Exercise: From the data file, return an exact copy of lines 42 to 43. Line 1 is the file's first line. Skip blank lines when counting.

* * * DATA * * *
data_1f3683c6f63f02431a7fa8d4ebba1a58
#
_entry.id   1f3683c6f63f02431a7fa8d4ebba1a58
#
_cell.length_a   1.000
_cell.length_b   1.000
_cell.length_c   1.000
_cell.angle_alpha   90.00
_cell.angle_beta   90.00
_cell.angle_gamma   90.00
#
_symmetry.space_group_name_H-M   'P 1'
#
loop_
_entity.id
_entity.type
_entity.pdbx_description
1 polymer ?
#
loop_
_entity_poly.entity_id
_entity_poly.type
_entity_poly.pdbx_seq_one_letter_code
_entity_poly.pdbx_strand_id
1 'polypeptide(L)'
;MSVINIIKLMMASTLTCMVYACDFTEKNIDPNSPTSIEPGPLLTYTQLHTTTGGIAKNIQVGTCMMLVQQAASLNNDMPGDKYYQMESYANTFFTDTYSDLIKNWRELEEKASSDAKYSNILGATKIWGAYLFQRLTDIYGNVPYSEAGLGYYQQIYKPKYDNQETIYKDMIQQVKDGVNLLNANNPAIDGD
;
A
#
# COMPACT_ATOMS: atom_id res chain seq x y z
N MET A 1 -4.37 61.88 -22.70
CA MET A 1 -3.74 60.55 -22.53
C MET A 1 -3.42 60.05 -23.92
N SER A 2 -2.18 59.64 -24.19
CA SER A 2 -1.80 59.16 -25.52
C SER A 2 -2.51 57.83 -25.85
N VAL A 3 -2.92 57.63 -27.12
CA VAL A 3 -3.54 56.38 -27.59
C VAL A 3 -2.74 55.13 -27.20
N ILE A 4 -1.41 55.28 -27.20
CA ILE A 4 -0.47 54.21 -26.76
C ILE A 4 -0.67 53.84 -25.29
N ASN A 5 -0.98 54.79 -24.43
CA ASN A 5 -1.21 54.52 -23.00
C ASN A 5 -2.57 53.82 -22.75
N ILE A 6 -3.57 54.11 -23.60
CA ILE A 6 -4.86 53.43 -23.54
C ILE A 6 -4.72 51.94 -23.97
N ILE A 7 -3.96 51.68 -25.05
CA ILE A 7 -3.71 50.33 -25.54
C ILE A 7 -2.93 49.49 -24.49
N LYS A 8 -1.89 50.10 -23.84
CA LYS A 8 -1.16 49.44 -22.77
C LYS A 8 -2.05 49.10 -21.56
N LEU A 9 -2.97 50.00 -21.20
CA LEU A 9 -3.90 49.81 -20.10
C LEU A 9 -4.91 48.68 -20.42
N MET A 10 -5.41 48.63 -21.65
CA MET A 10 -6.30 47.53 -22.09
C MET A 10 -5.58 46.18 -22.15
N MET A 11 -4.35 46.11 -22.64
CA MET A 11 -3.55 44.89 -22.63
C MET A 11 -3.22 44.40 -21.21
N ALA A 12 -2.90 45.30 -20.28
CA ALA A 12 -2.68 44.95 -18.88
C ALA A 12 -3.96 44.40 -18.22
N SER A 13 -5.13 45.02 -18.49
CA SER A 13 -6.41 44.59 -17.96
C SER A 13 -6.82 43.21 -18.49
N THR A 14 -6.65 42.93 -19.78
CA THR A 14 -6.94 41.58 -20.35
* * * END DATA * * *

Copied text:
C ILE A 4 -0.67 53.84 -25.29
N ASN A 5 -0.98 54.79 -24.43